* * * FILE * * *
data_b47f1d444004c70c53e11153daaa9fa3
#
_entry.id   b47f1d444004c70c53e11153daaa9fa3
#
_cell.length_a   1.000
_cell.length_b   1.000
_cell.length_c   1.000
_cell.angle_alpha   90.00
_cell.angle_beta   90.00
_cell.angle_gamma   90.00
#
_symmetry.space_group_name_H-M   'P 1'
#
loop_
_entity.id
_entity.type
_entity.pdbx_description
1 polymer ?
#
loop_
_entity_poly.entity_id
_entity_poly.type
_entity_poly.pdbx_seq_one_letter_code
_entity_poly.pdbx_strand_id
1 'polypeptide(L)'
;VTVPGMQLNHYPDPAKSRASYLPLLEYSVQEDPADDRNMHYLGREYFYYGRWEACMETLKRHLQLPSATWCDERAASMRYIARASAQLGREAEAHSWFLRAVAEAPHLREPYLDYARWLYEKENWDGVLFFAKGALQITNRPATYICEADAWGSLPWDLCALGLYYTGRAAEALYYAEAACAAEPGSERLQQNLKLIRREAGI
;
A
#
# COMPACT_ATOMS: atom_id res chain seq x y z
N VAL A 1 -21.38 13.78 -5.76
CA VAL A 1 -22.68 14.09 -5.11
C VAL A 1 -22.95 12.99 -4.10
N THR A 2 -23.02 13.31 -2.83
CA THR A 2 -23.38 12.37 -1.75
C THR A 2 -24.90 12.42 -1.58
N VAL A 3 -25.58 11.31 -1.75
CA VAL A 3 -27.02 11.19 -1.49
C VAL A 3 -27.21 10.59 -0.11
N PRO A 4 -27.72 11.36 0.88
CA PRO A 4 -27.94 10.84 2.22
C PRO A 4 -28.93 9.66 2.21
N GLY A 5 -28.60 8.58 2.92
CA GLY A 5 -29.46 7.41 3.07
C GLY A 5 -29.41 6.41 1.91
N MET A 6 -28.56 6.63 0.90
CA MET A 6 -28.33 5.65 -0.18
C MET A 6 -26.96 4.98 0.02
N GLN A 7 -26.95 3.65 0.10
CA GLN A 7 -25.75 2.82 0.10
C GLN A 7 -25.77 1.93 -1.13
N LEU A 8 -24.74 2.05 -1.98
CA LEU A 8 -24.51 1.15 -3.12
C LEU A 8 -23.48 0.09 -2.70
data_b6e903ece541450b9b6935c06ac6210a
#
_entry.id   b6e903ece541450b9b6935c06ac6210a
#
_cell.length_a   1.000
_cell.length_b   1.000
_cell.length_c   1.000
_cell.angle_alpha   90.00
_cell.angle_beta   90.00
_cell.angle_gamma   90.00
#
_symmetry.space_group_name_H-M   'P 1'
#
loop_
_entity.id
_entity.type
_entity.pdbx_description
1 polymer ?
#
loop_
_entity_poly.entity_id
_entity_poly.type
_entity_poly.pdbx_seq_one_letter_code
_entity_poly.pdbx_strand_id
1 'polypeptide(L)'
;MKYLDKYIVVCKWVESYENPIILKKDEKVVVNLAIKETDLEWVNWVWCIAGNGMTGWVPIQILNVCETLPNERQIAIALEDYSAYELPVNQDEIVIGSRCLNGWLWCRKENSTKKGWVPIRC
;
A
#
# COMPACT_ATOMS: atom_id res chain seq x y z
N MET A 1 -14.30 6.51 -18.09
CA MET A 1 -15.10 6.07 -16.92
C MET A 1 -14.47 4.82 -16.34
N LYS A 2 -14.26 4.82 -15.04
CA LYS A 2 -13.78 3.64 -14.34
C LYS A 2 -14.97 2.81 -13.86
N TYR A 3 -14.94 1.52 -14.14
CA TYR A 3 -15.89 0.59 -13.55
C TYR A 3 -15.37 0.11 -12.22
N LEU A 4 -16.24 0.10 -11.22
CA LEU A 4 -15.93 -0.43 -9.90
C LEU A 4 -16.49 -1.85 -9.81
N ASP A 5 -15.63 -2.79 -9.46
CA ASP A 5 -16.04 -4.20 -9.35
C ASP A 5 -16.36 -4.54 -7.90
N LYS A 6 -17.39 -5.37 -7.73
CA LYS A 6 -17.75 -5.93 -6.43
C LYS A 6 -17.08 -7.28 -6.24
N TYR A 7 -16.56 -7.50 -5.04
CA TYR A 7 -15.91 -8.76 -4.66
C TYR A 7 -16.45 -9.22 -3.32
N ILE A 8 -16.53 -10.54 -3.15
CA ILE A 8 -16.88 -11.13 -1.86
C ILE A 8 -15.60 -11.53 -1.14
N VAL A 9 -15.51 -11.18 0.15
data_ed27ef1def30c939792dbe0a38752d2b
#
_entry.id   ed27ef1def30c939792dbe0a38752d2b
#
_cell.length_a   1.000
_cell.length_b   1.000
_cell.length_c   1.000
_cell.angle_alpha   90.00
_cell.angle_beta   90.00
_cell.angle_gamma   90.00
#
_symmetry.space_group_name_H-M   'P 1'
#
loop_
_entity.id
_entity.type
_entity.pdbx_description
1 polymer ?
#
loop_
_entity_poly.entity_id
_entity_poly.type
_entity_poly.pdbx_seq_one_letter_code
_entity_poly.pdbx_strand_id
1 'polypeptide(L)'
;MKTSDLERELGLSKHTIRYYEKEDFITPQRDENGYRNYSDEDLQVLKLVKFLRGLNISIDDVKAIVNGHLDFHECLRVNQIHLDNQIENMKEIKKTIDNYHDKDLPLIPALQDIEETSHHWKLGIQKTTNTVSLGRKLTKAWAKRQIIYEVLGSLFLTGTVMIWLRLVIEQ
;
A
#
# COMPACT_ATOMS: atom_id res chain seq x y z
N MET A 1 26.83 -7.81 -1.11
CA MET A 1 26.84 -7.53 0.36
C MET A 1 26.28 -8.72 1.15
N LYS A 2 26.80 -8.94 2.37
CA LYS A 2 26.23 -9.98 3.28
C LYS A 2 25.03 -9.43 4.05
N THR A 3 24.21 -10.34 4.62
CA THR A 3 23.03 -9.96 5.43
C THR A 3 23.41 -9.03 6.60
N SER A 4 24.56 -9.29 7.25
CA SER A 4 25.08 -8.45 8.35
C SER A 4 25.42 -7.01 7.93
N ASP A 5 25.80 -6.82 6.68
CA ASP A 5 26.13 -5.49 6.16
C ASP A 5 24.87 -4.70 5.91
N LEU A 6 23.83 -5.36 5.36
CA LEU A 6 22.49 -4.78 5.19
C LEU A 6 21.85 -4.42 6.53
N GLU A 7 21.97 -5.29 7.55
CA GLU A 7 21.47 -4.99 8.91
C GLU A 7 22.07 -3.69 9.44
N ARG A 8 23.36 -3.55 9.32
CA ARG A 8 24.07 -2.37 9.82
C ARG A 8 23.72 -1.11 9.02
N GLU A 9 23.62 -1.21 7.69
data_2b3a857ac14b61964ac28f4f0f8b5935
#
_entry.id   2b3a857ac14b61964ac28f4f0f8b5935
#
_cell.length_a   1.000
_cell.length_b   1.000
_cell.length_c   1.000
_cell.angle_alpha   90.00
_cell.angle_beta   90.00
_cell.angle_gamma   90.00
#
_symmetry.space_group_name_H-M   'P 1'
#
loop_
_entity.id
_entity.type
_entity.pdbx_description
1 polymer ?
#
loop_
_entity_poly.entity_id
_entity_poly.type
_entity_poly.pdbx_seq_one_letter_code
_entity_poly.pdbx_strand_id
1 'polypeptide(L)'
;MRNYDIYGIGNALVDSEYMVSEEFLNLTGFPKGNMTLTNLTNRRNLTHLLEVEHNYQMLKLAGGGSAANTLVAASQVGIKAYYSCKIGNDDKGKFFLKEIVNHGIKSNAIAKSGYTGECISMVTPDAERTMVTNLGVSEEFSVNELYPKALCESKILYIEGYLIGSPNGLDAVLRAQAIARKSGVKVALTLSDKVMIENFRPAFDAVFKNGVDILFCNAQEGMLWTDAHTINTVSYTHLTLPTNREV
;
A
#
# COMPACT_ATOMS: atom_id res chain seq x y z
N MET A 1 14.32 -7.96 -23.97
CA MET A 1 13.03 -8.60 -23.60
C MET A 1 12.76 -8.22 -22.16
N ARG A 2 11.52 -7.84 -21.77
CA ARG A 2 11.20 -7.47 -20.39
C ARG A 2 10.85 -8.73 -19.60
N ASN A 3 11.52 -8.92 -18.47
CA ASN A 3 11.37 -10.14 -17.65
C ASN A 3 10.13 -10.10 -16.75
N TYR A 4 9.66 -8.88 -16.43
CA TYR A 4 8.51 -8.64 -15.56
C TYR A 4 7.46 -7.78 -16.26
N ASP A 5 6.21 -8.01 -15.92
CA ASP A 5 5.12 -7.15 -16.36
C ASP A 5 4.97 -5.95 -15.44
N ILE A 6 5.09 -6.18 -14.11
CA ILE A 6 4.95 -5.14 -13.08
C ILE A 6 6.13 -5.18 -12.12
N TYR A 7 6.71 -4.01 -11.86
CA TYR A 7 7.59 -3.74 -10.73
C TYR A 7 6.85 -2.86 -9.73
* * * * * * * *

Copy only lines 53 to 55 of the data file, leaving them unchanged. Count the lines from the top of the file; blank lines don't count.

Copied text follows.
CA LEU A 8 -24.51 1.15 -3.12
C LEU A 8 -23.48 0.09 -2.70
data_b6e903ece541450b9b6935c06ac6210a